The Trains analysis noted there was widespread criticism by host railroads and passenger train advocates alike over Amtrak’s refusal to share operating information with the public.

This includes Amtrak’s Customer Satisfaction Index. Amtrak argues that information collected to calculate that index is proprietary.

The FRA is accepting public comments on its proposed rule through June 1.

Whatever it decides probably isn’t going to make everyone happy and it could even leave all parties somewhat to greatly dissatisfied.

Everyone involved in this matter has their own agenda and it’s probably inevitable that those agendas will conflict.

Each party wants someone else to give up something that is valuable to them that they are not willing to surrender no matter what “compensation” they may get in return if indeed there is anything to be gained by giving in.

FRA to Take Another Crack at Amtrak on-Time Rule

March 24, 2020

Federal regulators are taking another stab at promulgating rules to define on-time standards for Amtrak.

The Federal Railroad Administration last week suggested that the rule would set a minimum performance standard of 80 percent.

In a news release, the FRA said its proposal would give Amtrak, its passengers, service providers, the FRA and others a common tool to help objectively gauge intercity passenger rail travel.

“Eighty percent is a minimum standard,” said FRA Administrator Ronald Batory. “We expect many routes will be much more reliable. Clarity should help all parties ensure compliance.”

To develop the standard, FRA said it and Amtrak consulted with many stakeholders, including the Class I railroads that host Amtrak trains, states, labor unions, an advocacy group that represents Amtrak riders, and the U.S. Surface Transportation Board.

The rule would contain additional measurements for evaluating how well Amtrak serves the public, including financial performance and customer service metrics.

The FRA said the proposed rule is expected to be published in the Federal Register in the near future.

Public hearings, likely to be held online, will also follow a 60-day public comment period.

NARP Wants High Court Review of Passenger Ruling

November 15, 2017

The Rail Passengers Association, the new name for the National Association of Railroad Passengers, and the Environmental Law & Policy Center have asked the U.S. Supreme Court to review an appeal court decision that reduced the authority of the Surface Transportation Board to set on-time standards for passenger trains.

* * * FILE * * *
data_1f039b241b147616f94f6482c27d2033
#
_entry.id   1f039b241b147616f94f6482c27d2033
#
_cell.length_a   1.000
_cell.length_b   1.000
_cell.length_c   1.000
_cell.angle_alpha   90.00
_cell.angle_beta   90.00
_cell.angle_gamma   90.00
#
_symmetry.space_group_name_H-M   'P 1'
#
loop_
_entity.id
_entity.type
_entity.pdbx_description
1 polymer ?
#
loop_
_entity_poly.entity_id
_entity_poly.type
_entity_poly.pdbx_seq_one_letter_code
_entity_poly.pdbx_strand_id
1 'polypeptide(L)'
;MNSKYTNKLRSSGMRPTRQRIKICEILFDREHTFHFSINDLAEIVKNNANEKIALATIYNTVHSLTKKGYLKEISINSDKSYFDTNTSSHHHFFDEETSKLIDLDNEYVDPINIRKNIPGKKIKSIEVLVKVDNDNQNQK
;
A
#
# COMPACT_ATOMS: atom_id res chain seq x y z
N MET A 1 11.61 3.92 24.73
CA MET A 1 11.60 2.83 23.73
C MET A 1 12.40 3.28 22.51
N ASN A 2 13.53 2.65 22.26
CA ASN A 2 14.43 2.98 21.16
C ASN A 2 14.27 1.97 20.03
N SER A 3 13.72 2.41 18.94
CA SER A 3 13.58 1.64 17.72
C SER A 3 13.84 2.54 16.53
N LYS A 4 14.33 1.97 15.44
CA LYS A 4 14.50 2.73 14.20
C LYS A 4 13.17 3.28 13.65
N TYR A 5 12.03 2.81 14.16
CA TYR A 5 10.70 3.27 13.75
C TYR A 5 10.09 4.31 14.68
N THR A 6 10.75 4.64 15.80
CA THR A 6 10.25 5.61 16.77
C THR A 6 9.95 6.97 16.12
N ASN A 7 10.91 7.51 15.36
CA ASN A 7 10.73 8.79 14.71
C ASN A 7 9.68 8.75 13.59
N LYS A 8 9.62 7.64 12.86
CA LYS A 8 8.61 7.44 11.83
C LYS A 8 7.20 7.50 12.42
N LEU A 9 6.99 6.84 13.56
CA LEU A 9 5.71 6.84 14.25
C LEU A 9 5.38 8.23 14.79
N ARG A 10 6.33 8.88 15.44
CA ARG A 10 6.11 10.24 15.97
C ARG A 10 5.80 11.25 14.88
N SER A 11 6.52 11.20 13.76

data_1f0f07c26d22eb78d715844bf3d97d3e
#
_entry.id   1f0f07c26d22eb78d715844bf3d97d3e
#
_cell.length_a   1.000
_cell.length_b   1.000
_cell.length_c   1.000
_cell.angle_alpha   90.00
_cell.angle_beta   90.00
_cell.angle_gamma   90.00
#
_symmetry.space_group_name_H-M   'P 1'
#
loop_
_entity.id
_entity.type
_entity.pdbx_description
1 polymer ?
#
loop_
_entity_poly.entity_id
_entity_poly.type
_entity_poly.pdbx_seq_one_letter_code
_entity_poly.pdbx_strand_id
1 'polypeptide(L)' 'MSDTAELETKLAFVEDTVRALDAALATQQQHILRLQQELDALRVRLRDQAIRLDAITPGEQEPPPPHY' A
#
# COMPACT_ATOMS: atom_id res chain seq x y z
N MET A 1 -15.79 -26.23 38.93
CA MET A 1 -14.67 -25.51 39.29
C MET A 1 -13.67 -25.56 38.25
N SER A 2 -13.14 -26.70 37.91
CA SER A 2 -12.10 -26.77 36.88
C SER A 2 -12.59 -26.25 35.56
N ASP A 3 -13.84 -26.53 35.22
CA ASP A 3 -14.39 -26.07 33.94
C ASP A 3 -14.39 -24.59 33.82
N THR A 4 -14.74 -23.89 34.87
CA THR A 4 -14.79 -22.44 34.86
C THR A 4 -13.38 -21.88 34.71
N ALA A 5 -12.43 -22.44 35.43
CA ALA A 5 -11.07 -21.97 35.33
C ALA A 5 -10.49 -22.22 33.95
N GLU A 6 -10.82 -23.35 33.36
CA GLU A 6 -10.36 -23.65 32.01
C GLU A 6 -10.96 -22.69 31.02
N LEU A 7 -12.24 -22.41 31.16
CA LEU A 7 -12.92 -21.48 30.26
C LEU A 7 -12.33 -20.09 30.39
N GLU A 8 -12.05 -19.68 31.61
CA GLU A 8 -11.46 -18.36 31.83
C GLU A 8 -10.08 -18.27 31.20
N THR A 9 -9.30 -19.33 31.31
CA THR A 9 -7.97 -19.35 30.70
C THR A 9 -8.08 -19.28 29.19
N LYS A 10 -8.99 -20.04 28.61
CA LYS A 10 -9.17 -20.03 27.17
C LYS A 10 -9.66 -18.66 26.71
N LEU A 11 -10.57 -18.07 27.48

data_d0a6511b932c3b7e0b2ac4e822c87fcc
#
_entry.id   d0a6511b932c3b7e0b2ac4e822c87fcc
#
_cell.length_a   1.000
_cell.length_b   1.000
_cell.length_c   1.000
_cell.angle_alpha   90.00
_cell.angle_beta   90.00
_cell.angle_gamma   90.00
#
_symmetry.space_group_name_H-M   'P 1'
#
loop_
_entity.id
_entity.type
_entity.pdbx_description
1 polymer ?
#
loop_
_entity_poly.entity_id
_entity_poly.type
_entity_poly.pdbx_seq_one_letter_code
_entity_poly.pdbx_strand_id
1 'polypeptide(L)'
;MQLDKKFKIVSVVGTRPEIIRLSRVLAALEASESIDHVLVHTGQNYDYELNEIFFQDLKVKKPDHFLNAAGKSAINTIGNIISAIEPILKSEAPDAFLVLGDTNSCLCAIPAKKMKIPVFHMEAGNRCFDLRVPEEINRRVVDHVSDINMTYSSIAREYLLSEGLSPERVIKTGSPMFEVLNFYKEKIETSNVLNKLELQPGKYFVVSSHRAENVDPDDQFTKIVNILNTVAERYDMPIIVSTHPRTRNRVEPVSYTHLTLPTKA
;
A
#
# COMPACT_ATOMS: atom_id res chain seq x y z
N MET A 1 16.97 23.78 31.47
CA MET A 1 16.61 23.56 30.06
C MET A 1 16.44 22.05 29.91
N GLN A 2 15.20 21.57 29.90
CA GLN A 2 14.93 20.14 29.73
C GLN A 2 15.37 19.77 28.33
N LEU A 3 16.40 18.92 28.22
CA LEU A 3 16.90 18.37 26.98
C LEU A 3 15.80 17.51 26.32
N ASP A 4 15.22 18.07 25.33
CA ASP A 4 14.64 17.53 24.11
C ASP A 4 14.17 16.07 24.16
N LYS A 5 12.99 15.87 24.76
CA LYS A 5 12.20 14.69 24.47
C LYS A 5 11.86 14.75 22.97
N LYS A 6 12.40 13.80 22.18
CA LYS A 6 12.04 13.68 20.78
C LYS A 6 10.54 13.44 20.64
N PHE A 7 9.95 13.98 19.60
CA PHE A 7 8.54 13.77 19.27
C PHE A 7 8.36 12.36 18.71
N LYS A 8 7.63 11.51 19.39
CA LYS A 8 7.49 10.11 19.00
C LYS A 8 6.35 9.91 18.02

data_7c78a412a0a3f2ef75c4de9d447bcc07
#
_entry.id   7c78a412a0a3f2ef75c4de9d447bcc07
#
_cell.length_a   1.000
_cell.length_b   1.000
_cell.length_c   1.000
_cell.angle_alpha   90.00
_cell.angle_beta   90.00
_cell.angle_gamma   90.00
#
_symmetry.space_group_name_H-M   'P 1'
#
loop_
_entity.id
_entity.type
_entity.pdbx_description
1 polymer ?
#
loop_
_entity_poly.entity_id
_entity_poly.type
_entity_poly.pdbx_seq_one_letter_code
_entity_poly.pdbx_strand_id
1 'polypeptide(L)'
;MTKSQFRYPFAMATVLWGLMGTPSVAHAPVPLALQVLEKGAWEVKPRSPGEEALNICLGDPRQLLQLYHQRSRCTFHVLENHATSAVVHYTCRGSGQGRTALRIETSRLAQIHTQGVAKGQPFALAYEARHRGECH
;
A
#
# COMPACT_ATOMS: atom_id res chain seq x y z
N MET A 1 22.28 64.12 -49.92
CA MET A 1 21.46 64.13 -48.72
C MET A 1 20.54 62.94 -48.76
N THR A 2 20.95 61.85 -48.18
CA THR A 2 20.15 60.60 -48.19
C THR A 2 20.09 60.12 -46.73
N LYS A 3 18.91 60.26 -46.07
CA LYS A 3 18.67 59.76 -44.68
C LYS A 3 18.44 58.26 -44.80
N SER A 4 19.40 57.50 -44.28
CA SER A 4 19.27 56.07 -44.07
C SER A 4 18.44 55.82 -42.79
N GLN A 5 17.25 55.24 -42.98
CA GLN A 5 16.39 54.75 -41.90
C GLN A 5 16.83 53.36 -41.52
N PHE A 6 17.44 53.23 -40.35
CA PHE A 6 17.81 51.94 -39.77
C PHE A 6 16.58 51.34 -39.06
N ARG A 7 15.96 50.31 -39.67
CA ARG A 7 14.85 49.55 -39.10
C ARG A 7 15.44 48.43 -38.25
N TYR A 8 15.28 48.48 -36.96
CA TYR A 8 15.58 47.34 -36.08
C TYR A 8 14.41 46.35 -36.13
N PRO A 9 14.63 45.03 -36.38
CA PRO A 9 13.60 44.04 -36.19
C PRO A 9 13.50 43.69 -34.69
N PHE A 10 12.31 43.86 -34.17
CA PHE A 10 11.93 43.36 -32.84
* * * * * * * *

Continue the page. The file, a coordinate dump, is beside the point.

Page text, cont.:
In the petition, the groups content that without defined standards, freight will be systematically given preference over passenger trains, leading to chronic delays for long distance riders.

NARP is seeking to overturn the appeals court decision that applied a narrow interpretation of the Passenger Rail Investment and Improvement Act.

The case grew from a challenge to a section of that law by the Association of American Railroads that was first ruled upon by a Federal District Court for the District of Columbia.

“When the D.C. Circuit nullified Section 207 last year, it took away FRA’s power to develop on-time performance standards. Then the Eighth Circuit this summer interpreted Section 213 in a way that eviscerated the power of the Surface Transportation Board, which was the only agency left to carry out Congress’ assignment to improve on-time performance. The two courts’ moves together have left no agency remaining to fulfill Congress’ statutory mandate in PRIIA to enforce those standards,” said Jim Mathews, NARP president.

Matthews said these decisions have thwarted congressional intent in PRIIA and leaves passengers without any recourse.

The Eighth Circuit Court of Appeals rejected an STB interpretation that Section 213 of PRIIA, which created two separate “triggers,” each of which require the STB to investigate sub-standard on-time performance.

NARP noted that the AAR had in 2015 asked the STB to create the regulation that defined on-time performance.

NARP said that after the STB sided with passenger group, the railroad industry trade association challenged STB’s authority to regulate the issue.

“This fight has gone on long enough,” Mathews said. “For decades, rail passengers have been left waiting for freight trains to clear the rails. Even acts of Congress haven’t been able to budge them out of the way. We need the courts to now recognize and allow Congress’ goal to be carried out. The law creating Amtrak in the early 1970s codified a deal these railroads made with the American taxpayer: we’ll relieve you of your common-carrier responsibility for passenger service, and in exchange you’ll ensure those passenger trains get where they need to go on time. It has been a battle ever since.”